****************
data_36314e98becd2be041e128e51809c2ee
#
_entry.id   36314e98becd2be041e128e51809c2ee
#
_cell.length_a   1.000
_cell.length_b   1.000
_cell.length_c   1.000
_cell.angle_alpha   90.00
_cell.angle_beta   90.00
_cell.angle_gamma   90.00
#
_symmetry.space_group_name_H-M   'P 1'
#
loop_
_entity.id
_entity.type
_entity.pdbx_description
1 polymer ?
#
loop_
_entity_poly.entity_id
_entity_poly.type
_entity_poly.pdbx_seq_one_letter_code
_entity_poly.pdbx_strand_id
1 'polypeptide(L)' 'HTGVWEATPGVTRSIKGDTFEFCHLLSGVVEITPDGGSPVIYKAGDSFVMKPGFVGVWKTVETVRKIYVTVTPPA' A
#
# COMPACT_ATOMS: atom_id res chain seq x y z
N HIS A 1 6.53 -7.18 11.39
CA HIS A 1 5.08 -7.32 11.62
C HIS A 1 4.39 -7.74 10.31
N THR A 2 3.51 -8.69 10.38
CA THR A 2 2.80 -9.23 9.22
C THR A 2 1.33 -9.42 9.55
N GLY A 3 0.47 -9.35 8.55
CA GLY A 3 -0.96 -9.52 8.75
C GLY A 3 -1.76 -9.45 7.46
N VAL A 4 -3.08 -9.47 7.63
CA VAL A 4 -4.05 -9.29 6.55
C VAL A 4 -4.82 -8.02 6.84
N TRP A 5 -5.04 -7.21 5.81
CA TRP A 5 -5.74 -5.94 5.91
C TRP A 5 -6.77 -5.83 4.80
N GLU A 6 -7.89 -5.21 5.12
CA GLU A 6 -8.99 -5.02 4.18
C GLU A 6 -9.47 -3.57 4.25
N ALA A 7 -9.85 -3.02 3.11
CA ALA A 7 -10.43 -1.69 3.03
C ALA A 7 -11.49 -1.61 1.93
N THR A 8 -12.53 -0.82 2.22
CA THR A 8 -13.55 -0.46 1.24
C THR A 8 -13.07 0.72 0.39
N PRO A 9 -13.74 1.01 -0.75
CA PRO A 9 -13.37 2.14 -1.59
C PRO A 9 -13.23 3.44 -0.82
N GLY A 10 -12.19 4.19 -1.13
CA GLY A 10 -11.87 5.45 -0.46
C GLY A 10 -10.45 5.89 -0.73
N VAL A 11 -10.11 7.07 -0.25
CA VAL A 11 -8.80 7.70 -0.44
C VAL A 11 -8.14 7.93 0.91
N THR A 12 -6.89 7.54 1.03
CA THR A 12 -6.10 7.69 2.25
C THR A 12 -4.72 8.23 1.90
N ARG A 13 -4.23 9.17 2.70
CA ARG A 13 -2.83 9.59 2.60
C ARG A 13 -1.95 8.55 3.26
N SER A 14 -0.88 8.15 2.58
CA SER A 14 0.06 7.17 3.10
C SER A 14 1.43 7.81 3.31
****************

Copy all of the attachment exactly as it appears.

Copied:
data_36314e98becd2be041e128e51809c2ee
#
_entry.id   36314e98becd2be041e128e51809c2ee
#
_cell.length_a   1.000
_cell.length_b   1.000
_cell.length_c   1.000
_cell.angle_alpha   90.00
_cell.angle_beta   90.00
_cell.angle_gamma   90.00
#
_symmetry.space_group_name_H-M   'P 1'
#
loop_
_entity.id
_entity.type
_entity.pdbx_description
1 polymer ?
#
loop_
_entity_poly.entity_id
_entity_poly.type
_entity_poly.pdbx_seq_one_letter_code
_entity_poly.pdbx_strand_id
1 'polypeptide(L)' 'HTGVWEATPGVTRSIKGDTFEFCHLLSGVVEITPDGGSPVIYKAGDSFVMKPGFVGVWKTVETVRKIYVTVTPPA' A
#
# COMPACT_ATOMS: atom_id res chain seq x y z
N HIS A 1 6.53 -7.18 11.39
CA HIS A 1 5.08 -7.32 11.62
C HIS A 1 4.39 -7.74 10.31
N THR A 2 3.51 -8.69 10.38
CA THR A 2 2.80 -9.23 9.22
C THR A 2 1.33 -9.42 9.55
N GLY A 3 0.47 -9.35 8.55
CA GLY A 3 -0.96 -9.52 8.75
C GLY A 3 -1.76 -9.45 7.46
N VAL A 4 -3.08 -9.47 7.63
CA VAL A 4 -4.05 -9.29 6.55
C VAL A 4 -4.82 -8.02 6.84
N TRP A 5 -5.04 -7.21 5.81
CA TRP A 5 -5.74 -5.94 5.91
C TRP A 5 -6.77 -5.83 4.80
N GLU A 6 -7.89 -5.21 5.12
CA GLU A 6 -8.99 -5.02 4.18
C GLU A 6 -9.47 -3.57 4.25
N ALA A 7 -9.85 -3.02 3.11
CA ALA A 7 -10.43 -1.69 3.03
C ALA A 7 -11.49 -1.61 1.93
N THR A 8 -12.53 -0.82 2.22
CA THR A 8 -13.55 -0.46 1.24
C THR A 8 -13.07 0.72 0.39
N PRO A 9 -13.74 1.01 -0.75
CA PRO A 9 -13.37 2.14 -1.59
C PRO A 9 -13.23 3.44 -0.82
N GLY A 10 -12.19 4.19 -1.13
CA GLY A 10 -11.87 5.45 -0.46
C GLY A 10 -10.45 5.89 -0.73
N VAL A 11 -10.11 7.07 -0.25
CA VAL A 11 -8.80 7.70 -0.44
C VAL A 11 -8.14 7.93 0.91
N THR A 12 -6.89 7.54 1.03
CA THR A 12 -6.10 7.69 2.25
C THR A 12 -4.72 8.23 1.90
N ARG A 13 -4.23 9.17 2.70
CA ARG A 13 -2.83 9.59 2.60
C ARG A 13 -1.95 8.55 3.26
N SER A 14 -0.88 8.15 2.58
CA SER A 14 0.06 7.17 3.10
C SER A 14 1.43 7.81 3.31